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the love of God. This is to transfer Judaism, SERM.
not the true religion taught by the Prophets to VI.
the Israelites, but the perverse notions and
fpirit, which prevail'd among them in their
worst and most degenerate times, into
christianity; so much the more inexcusable,
as the dispensation we are under, does in
comparison with the former, bear the cha-
racter of spirit and truth. Who can think
that baptism, the Lord's supper, prayer, not
to speak of usages meerly of human inven-
tion, will be any more available, without
the new creature and faith working by love,
than circumcision, facrifices, and the dif-
tinction of meats and days?

It is altogether as unreasonable to expect
acceptance by faith without works, which
is really dead. The law of faith indeed
excludes boasting ; but not diligence in good
works. Let us therefore give all diligence
to make our calling and election sure, 2 Pet.i,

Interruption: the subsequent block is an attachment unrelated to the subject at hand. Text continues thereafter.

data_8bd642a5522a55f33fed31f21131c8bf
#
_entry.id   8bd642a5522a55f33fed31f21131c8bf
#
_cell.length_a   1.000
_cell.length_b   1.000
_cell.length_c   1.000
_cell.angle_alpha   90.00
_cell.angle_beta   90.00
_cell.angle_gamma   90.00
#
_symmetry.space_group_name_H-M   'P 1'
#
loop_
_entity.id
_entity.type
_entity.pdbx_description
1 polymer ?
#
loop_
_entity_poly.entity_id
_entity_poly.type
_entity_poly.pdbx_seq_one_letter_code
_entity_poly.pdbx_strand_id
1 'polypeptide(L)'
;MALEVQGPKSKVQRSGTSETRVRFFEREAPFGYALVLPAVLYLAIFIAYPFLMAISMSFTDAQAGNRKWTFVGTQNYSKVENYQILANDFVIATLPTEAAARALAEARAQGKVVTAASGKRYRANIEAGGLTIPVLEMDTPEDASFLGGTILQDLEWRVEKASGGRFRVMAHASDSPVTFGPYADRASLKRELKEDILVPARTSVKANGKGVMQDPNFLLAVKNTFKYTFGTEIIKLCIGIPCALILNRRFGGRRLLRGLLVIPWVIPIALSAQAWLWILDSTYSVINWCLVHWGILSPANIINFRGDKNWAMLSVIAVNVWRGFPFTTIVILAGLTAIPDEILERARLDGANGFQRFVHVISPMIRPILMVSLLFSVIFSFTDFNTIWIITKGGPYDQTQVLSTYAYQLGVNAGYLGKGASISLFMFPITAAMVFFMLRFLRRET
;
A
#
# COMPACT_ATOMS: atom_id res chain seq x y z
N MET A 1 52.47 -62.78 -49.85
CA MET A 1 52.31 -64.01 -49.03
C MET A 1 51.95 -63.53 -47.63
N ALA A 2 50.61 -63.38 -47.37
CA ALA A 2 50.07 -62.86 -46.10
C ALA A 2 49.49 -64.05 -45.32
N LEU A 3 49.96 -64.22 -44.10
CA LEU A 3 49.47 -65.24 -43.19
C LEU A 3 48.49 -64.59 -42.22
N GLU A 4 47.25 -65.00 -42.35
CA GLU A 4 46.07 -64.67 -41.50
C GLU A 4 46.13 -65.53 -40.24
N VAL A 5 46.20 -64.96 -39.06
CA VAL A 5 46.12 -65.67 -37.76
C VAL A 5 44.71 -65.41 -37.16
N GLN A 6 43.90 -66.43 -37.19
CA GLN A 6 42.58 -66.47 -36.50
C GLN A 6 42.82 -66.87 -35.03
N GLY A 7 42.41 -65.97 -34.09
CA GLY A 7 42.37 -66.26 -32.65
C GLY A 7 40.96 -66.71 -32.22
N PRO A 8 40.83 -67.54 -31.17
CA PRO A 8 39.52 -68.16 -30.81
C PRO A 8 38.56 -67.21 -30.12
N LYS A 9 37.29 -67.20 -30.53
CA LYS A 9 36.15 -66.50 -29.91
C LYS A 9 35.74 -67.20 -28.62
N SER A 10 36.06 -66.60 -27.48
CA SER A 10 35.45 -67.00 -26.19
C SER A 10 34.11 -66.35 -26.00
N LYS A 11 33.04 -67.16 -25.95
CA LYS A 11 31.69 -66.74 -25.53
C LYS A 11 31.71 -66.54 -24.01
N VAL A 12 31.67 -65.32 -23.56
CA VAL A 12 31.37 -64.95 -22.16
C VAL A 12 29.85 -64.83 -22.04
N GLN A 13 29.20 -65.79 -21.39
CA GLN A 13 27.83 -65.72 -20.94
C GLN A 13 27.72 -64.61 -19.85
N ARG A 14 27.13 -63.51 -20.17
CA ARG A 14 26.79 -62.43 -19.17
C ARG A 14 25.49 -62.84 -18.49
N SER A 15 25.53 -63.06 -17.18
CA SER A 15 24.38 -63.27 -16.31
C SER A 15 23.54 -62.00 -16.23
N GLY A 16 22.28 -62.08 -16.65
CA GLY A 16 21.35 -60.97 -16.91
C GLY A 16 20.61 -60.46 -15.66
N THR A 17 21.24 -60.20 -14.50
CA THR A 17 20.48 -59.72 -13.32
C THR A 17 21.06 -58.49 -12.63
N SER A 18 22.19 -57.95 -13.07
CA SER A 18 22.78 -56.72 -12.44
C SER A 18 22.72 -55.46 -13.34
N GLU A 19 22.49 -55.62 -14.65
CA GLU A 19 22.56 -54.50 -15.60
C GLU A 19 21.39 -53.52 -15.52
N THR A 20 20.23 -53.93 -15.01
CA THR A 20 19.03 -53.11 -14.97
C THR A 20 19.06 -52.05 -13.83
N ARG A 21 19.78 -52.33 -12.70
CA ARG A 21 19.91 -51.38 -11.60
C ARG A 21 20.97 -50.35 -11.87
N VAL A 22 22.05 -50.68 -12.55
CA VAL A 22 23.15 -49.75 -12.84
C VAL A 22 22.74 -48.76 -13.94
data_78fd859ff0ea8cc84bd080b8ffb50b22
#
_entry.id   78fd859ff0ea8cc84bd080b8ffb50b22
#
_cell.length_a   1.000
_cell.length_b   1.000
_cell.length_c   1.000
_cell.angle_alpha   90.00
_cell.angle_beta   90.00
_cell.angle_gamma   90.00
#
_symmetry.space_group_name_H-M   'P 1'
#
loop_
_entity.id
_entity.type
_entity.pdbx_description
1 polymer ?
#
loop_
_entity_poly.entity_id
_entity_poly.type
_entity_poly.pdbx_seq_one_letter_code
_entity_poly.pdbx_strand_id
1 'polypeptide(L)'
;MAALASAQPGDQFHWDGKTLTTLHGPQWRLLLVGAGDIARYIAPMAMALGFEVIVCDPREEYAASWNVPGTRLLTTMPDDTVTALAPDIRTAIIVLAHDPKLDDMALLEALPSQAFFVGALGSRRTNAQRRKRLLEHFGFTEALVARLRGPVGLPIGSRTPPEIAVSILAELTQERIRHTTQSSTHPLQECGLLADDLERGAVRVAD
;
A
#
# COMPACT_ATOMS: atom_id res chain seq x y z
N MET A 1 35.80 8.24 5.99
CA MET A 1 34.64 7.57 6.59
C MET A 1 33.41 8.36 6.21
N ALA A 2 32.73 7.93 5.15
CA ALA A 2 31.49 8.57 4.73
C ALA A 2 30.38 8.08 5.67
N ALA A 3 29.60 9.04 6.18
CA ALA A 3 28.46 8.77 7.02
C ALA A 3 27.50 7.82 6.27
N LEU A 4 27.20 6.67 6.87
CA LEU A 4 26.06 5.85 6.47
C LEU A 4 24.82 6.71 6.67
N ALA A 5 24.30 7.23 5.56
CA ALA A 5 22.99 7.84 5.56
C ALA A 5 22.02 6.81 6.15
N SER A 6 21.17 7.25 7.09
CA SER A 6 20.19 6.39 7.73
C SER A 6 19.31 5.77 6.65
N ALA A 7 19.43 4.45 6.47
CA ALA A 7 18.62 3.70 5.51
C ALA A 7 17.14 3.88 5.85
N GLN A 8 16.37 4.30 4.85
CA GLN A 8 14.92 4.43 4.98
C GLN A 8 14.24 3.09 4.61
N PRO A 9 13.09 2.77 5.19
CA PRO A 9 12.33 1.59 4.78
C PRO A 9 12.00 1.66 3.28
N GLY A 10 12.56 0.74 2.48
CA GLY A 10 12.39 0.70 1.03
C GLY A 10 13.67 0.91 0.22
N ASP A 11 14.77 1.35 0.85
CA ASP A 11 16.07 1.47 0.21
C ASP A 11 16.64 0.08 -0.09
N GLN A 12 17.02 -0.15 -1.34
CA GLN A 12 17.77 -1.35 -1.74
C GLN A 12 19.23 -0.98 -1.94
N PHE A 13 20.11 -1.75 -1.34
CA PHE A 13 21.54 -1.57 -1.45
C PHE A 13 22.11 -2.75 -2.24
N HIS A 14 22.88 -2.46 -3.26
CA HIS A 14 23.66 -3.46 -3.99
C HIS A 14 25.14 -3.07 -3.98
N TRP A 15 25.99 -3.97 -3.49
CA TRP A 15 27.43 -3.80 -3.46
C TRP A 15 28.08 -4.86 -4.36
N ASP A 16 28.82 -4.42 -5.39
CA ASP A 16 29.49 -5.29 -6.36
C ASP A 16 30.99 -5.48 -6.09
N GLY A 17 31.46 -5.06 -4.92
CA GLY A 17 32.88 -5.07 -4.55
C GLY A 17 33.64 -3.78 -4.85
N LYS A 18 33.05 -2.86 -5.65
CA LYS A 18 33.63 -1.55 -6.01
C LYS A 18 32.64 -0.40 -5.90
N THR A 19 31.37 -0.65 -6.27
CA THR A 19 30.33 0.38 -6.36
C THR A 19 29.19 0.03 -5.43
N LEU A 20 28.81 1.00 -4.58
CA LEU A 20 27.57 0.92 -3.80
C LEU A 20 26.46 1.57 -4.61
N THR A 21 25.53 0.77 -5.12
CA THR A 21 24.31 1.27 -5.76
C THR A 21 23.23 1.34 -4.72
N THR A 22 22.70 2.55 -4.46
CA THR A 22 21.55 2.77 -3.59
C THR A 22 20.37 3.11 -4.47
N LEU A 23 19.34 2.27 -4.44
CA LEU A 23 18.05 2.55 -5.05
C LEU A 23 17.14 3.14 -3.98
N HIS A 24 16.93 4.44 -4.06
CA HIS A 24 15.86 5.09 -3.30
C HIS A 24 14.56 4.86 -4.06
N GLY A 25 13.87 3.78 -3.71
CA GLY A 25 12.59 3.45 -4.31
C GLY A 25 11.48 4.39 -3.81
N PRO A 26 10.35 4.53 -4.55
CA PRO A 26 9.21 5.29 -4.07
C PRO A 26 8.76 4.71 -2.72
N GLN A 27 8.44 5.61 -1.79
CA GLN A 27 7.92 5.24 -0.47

10. and the way is mark'd out, ver. 5, 6,
7, of the same chapter ; and let us rememe
ber the doctrine of the apostle John, 1 epist.
iii.
7.

Little children let no man deceive you,
be that doth righteousness is righteous, even as
be is righteous.

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SERMON VII.

Of a Conscience void of Offence.

Acts xxiv. '16.

T

And herein do I exercise myself to have al

ways a conscience void of offence towards

God and towards men.
SERM.

HESE words are a part of St. Paul's
VII.

apology for himself before Felix the

Roman governor. He was vehemently accused by the Jews as an heretick, a mover of sedition, and guilty of profaning the temple of Jerusalem. But, the particular crime objected to him, and which principally ftir'd up their

rage,

was his be ing a ring-leader of the sect of the Nazarenes; so they called the christians. In his defence he expressly denies the facts charg'd upon him ; such as his having mov'd sedia tion in Jerusalem, and profan'd the temple : But, for what they called heresy, he frankly acknowledged it, at the same time insisting, that it was innocent both with respect to re